Having recently finished assisting with the production of Alice in Wonderland (in which child number three played Tweedledee. Perfectly, of course), I feel an affinity for today, Lewis Carroll's birthday. I have to admit, I never really liked Disney's version of Alice. It seemed to me to make an offbeat, seemingly pointless book into a truly pointless movie. Surprisingly, my kids agreed. Their reactions to the Disney Alice movie:
Tell-it-like-it-is child number one: He's on drugs.
Free-spirit child number two: (while twirling about the room) ""'In my youth', Father William replied to his son, 'I feared it might injure the brain; But, now that I'm perfectly sure I have none, Why, I do it again and again.'"
Analytic child number three: This makes no sense. Why would anyone do that?
But now that I'm older, I have come to a much finer appreciation of pointlessness. I mean, if we outlawed pointlessness, an awful lot of government institutions would disappear instantly.
As most of the planet knows, the new Alice in Wonderland movie debuts soon. March 5, to be precise. To celebrate the author's birthday, besides having a very rousing un-birthday party tonight for everyone but him, I decided to find some lovely quotes to ponder from Lewis Carroll, aka Charles Lutwidge Dodgson. You be the judge of whether this is nonsense. It seems awfully like the truth to me.
"It's the most curious thing I ever saw in all my life!""Begin at the beginning and go on till you come to the end; then stop."
"'But I don't want to go among mad people,' said Alice. 'Oh, you can't help that,' said the cat. 'We're all mad here.'"
"Contrariwise, if it was so, it might be; and if it were so, it would be; but as it isn't, it ain't. That's logic."
"I can't go back to yesterday - because I was a different person then."
"If you don't know where you are going, any road will get you there."
"It's a poor sort of memory that only works backward."
"One of the secrets of life is that all that is really worth the doing is what we do for others."
"She generally gave herself very good advice, (though she very seldom followed it)."
"There are three hundred and sixty-four days when you might get un-birthday presents, and only one for birthday presents, you know."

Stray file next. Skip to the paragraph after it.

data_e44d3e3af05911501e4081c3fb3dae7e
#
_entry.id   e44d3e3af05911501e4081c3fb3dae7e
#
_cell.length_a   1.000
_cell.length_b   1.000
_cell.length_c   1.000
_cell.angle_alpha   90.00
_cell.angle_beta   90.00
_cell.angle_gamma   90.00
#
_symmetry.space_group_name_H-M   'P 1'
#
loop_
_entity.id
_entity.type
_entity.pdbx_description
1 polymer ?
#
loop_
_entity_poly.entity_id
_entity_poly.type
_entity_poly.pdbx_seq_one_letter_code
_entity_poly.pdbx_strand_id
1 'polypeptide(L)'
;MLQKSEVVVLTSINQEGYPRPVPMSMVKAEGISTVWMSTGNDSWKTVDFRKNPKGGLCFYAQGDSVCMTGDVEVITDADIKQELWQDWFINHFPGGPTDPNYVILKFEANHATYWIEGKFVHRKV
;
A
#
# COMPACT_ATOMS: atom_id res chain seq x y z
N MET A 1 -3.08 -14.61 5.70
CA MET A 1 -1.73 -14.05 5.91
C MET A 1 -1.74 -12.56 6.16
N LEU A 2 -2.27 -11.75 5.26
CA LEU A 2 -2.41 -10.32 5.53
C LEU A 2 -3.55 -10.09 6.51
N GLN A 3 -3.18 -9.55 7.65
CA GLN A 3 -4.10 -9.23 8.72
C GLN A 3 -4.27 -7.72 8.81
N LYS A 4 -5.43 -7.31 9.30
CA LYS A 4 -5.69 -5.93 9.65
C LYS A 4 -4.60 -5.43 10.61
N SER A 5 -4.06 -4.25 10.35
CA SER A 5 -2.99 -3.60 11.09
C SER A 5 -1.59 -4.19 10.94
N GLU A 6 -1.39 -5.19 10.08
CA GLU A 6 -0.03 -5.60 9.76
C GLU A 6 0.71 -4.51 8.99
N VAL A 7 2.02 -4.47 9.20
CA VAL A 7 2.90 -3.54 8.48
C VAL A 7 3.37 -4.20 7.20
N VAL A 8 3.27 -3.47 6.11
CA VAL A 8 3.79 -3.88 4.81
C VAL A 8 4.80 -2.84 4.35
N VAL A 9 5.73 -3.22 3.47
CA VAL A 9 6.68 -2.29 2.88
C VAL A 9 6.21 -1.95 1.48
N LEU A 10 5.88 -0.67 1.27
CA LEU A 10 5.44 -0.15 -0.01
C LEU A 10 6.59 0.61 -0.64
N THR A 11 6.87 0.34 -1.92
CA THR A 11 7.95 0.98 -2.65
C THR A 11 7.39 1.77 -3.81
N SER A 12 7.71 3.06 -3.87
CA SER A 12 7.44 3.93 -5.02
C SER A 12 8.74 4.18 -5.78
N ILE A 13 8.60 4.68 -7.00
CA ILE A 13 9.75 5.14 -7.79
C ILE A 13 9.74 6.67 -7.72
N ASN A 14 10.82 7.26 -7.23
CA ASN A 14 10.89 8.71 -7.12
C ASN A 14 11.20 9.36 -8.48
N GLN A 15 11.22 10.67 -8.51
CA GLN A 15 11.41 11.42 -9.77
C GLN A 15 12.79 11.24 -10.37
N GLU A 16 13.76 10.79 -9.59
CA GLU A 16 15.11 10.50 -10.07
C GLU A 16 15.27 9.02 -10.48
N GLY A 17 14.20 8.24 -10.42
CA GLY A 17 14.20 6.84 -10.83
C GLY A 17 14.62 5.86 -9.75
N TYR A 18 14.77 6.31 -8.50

"Who in the world am I? Ah, that's the great puzzle."
And my personal favorite: "Why, sometimes I've believed as many as six impossible things before breakfast."
A long time ago, I wrote an article for some parenting magazines on why I found it important to encourage children to believe the impossible. (Good for adults, too.) More and more, it seems that our kids are bombarded with the idea that the only things worth putting their faith in are the things they can see and touch. Things that get them closer to their career path. Things that make sense. That explains, I suppose, why our schools recently cut their arts programs drastically while pretty much retaining the State Champion football team untouched.
Yet the more I know of life, the more I know that the greatest parts of it--the most wonder-inspiring and dangerous--can't be seen, or predicted, or quantified. They're found in the arc of a Planet Suite , the brush strokes of a water lily garden, the grin of an inner-city kid who just got accepted to college, the faces of a little girl from China and an American couple who just found "family." All these things should be impossible. But they should be fervently believed in.
In the Bible, we read the poetic images of trees clapping their hands and Jesus' unlikely stories of mustard seeds and lost sons. We rejoice in the improbable delight of a shepherd boy turned king or a teenage girl bearing God himself. God's love of the impossible soars through every penstroke. If He can believe it, so can I.
It's too late to begin before breakfast, but do try to believe at least six impossible things today. I'm guessing that if you succeed, you'll find it easier to get out of bed tomorrow.